Arsenal have supposedly had a £3m offer for midfielder Joe Allen turned down by Swansea City, a rumour that sent their fans and those of other football clubs into a frenzied debate on the direction of the club.
Supporters of the club instantly questioned the rumour, questioning whether the Welsh international would strengthen their midfield, an area which has been identified as needing reinforcements.
Some were skeptical of the ambition involved in targeting a player with so little experience in top-flight football, while other, perhaps more conservative supporters, considered him a reasonable, intelligent target.
Meanwhile, Swansea supporters were simply derisive of the purported £3m bid, considering it an insult. More than that, though, they were united in their desire for the club to declare him not for sale.
They have, in fairness, grounds to be disgruntled. Allen, after all,was key in orchestrating the Swan's 3-2 win over Arsenal in January. He and his team have had a terrific debut season in the English Premier League, playing a brand of football that is widely admired.
Allen has been essential in that endeavour—a great passer whose work rate and willingness to close down space meshes seamlessly with his metronomic partner-in-crime, Leon Britton, it's no wonder that free-flowing Arsenal are the side he has been linked with.
Why, then, did this rumour ignite such impassioned discussions? Indeed, the reaction to this story was as interesting as the story itself. How did the need for such a player happen at Arsenal?
Usually, the North London football club are a side associated with a plethora of creative talent in midfield. For the better part of 15 years under the guidance of Arsene Wenger, that has been the case; last season, though, they were forced to endure the departure of two key players.
One, Samir Nasri, was the latest in a succession of Arsenal players to join Manchester City after a dazzling spell of form in the 2010/11 season. The other, Cesc Fabregas, was an astronomical blow to their ambitions, having been Arsenal's standard bearer for several years.
Inevitable, then, that questions have doubts exist over Joe Allen's suitability in the quest to replace such mercurial talents.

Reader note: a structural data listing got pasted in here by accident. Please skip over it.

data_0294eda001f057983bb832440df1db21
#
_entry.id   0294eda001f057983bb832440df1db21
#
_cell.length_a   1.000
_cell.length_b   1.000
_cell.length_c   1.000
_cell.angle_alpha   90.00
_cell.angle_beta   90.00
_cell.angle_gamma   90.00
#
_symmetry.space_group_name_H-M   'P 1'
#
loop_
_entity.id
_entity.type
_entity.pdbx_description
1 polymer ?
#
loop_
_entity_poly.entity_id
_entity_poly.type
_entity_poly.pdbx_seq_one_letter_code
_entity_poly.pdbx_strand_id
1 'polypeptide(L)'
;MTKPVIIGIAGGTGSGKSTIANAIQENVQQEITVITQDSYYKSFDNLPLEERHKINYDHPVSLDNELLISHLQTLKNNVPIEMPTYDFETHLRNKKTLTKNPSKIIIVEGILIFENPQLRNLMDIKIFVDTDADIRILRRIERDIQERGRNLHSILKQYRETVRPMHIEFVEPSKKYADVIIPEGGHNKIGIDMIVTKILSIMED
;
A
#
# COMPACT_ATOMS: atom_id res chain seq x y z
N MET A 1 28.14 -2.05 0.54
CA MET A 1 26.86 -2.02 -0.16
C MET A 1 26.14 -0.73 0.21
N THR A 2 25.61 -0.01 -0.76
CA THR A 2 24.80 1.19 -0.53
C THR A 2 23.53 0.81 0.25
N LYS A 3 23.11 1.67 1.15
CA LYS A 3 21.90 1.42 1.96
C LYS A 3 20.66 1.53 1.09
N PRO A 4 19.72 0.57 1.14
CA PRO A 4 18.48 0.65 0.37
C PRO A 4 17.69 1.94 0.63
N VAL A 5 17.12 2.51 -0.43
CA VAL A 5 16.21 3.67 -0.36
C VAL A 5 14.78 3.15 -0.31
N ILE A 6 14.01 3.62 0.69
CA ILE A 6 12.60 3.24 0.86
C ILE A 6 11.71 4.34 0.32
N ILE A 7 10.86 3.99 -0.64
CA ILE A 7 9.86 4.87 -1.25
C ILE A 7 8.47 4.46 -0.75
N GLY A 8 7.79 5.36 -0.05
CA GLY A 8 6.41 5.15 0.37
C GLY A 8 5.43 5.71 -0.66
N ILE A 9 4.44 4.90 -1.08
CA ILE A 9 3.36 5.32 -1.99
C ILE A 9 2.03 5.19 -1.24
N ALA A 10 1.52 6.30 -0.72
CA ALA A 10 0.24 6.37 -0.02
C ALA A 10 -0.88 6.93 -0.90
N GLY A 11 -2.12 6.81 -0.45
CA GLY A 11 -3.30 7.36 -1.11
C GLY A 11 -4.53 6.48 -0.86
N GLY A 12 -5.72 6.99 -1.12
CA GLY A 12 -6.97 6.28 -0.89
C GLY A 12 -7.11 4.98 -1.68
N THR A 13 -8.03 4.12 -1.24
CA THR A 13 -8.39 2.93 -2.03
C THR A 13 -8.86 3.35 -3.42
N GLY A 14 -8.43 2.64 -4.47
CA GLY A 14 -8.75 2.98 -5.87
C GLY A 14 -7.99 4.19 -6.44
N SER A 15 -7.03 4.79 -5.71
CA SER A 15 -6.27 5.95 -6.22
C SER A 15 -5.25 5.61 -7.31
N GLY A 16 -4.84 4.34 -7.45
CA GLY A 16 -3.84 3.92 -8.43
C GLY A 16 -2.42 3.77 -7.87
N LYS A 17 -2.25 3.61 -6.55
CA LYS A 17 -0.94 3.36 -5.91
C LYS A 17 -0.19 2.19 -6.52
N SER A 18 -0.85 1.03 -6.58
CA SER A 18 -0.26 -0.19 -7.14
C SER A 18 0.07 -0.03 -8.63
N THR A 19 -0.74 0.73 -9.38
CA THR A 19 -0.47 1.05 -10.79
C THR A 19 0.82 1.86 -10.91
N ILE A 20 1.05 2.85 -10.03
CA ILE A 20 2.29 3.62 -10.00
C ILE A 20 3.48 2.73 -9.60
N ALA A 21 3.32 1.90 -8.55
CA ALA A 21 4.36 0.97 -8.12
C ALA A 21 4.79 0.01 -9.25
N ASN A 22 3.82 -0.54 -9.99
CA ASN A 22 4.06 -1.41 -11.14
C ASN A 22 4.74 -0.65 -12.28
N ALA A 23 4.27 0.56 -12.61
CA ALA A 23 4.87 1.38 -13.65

The same questions were posed when the club bought Mikel Arteta at the end of the last summer transfer window, and the Spaniard developed into one of the Gunners' standout performers throughout the season.
Beyond him, there is still a wealth of midfield options for Arsenal to call upon; however, it is inescapably true that the quality of those options has dipped, or at least been compromised. Aaron Ramsey, a fellow Welshman of Allen, is a bright prospect who was booed sporadically by Arsenal fans this season because of poor form.
Others, such as Jack Wilshere and Abou Diaby, have been dilapidated by injury. Diaby, sometimes compared to Patrick Vieira when he manages to appear for the club, is so plagued by injury that it wouldn't be surprising to see him retire in his 20s like Dean Ashton and Neil Mellor.
In contrast, the injury-prone Czech international Tomáš Rosický has experienced a renaissance as of late, stringing together regular appearances, and effective ones at that. However, this resurgence may have come three years too late.
At 31 years old, Arsenal may not want to rely too heavily on him, particularly when taking into account their propensity to field younger players. The aforementioned Arteta, aged 30, is in a similar situation.
A possible solution, one that has often been mooted, is to shift Alex Song, superb all season and a massive oversight for the PFA Team of the Year, further up the pitch; that is, to move him from a defensive midfield position into a more advanced, creative one.
That, of course, would still leave a gap in their midfield, this one in the role of midfield enforcer. Different position, same problem. How then should Arsenal proceed?
The key issue in their search for quality players, Champions League football, was resolved when they beat West Bromwich Albion on the last day of the season. But of all the English teams who have a guaranteed spot at Europe's top table, Arsenal are in the weakest position when it comes to signing talent.
Money is problematic; do Arsenal have the funds to compete? Their early signing of Lukas Podolski, a good move, suggests so. Then, of course, it comes down to manager Arsene Wenger, who has become notorious for shirking high-profile signings in favour of rough diamonds.
Primarily, though, silverware is the problem. After a seventh season without a trophy, Arsenal are successful without glory. That, of course, has led to the exodus mentioned earlier. Besides Fabregas and Nasri, the likes of Gael Clichy, Emmanuel Adebayor and Eduardo have left the club.
Now, disastrously, their talismanic captain, Robin Van Persie, is connected strongly with a transfer move almost every day, most regularly (of course) with Manchester City. Hardly a strong message to the world's elite players.
While once linked tenuously with a move for Belgian superstar Eden Hazard, the Gunners now find themselves on the outside looking in. Despite being a top four Premier League side, they are not on Hazard's radar, as he instead flirts with Chelsea and the two Manchester clubs.
Instead, they find themselves linked with Joe Allen, a player with undoubted talent, but also a player to have experienced only one season of top flight football.
If true, would this be a sound, long-term investment or an uninspired signing?
And if true, what does this say about Arsenal's ambition and strategy?
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